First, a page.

I’m also pretty unsure about what’s going on in the rest of the country. The US president has somehow overridden the two-term rule, which I don’t understand. All the military, national guard, and police forces have either been dismantled or privatized. People have moved away from rural areas, but left their cars abandoned in the middle of highways with gas in them? I don’t get that. Also, apparently, there are still radio stations, but all they play is classic rock or news. Which was weird. There are, of course, smaller organizations that are fighting back – but it’s not clear what they’re fighting for. It IS made clear, though, that they’re not fighting on behalf of the kids, so it really makes no sense to me. Finally, I find it entirely unlikely that the majority of parents in this country (or any country, for fuck’s sake) would willingly send their kids to concentration camps.
One last negative thing, before I move onto the good stuff: the writing and the editing left something to be desired. Aside from the writing just being plain and mostly amateurish, there were tons of glaring typos, misspellings, and just incorrect word usage. It was also quite repetitive, with multiple cases of the same phrases being used twice in the same paragraph, or even the same sentences being used more than once on the same page. There were strange errors, too, like saying it was morning, but then later on in the very same paragraph, saying it was 5:03pm. These things violently pulled me out of the story and caused me to take several breaks throughout reading.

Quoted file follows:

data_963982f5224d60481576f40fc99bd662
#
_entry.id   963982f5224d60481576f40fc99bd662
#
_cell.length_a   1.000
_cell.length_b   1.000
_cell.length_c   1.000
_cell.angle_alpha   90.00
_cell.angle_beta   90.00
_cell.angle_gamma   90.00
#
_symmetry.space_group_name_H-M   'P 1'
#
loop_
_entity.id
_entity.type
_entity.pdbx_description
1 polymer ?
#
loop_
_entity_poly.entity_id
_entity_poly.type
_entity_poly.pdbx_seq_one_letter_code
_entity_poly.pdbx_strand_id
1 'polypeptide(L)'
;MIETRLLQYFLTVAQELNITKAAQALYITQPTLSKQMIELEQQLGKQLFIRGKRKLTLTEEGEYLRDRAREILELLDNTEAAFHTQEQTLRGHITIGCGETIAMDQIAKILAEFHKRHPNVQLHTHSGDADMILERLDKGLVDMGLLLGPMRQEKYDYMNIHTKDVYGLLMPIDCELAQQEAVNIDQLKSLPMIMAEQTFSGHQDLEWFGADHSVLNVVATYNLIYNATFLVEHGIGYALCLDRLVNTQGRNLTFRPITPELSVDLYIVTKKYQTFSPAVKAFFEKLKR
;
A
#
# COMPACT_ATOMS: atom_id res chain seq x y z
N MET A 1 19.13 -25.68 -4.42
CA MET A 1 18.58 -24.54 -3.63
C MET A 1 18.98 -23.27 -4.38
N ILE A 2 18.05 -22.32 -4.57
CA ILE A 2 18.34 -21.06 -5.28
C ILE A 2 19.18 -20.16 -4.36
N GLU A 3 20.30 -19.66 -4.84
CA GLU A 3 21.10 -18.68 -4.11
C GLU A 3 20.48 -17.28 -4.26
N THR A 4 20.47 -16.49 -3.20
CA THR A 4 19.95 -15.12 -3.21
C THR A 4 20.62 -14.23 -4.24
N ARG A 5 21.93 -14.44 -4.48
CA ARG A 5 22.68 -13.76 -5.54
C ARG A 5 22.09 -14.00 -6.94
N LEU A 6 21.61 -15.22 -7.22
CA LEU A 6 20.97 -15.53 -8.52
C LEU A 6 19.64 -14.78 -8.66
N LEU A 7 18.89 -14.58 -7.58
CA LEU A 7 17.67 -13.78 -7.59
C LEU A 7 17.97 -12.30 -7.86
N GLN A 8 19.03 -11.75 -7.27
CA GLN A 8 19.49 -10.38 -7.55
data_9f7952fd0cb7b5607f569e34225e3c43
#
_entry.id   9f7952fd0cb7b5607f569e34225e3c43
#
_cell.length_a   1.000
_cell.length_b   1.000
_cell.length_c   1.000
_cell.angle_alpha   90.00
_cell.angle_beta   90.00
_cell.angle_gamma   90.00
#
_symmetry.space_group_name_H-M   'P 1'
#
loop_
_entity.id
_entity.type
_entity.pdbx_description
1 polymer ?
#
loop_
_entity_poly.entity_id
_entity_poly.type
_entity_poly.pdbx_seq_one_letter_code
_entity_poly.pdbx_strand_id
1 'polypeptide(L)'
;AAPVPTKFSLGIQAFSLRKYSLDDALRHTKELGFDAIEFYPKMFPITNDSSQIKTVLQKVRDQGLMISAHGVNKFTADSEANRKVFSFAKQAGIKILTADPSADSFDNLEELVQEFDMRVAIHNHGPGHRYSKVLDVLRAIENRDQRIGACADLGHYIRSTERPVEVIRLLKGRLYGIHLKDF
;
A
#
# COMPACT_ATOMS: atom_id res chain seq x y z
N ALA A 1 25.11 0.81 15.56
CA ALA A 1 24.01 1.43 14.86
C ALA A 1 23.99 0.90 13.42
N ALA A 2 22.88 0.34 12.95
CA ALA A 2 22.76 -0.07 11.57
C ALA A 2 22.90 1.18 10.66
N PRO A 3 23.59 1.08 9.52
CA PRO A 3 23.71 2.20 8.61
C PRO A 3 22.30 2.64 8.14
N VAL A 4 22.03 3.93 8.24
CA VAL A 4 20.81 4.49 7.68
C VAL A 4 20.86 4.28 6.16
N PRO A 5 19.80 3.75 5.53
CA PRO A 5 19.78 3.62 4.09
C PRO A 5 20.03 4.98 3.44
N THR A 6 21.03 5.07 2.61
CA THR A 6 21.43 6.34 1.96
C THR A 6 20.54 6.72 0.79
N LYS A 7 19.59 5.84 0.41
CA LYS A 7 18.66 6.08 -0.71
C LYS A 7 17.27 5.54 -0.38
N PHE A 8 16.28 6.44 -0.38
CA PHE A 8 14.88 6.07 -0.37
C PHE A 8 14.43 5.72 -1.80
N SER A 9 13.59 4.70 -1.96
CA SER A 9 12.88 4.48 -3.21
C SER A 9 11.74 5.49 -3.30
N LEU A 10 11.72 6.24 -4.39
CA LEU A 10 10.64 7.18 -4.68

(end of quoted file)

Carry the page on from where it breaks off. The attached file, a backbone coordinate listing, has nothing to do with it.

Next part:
This all isn’t to say that I disliked The Darkest Minds. I rather enjoyed my time reading it. As I said earlier, it was very fast-paced, and diving into a dystopian US is a nice change from what I usually read. While Ruby, the main character, was usually boring and inconsistent, I grew to love the other characters. She meets up with three other kids during her travels, Chubs, Liam, and Zu – and I very much enjoyed reading about them. Chubs took some time to getting used to, but he showed the most amount of growth in his character. Zu, too, was wonderful to read about. A little girl who had gone through hell and back, but was still able to muster up happiness at the littlest of things, like studying long division or trying on pretty dresses.
It’s sad when a book’s main character is not the most interesting character. That title goes to Liam. Liam, the unrelenting optimist, who staged the one and only successful breakout from one of the internment camps. Liam who took it upon himself to protect Chubs and Zu. He was smart and cunning, and so, so sweet. I love when authors decide to write smart, charismatic characters who aren’t hiding some underlying evil inside them. Liam wore his heart on his sleeve, but that didn’t take away from the fact that he was still layered and interesting. In my opinion, this book should have been written about him.
The Darkest Minds is in the running for the Ending Most Likely to Kill Its Readers award. I mean, I saw it coming, but that doesn’t mean it was easy to read. The ending broke my heart, and had me on a mad dash to Amazon to order Never Fade. This book isn’t perfect, but it is mostly fun to read (though there are some very, very hard scenes to read through.) I have high hopes for where this series is going.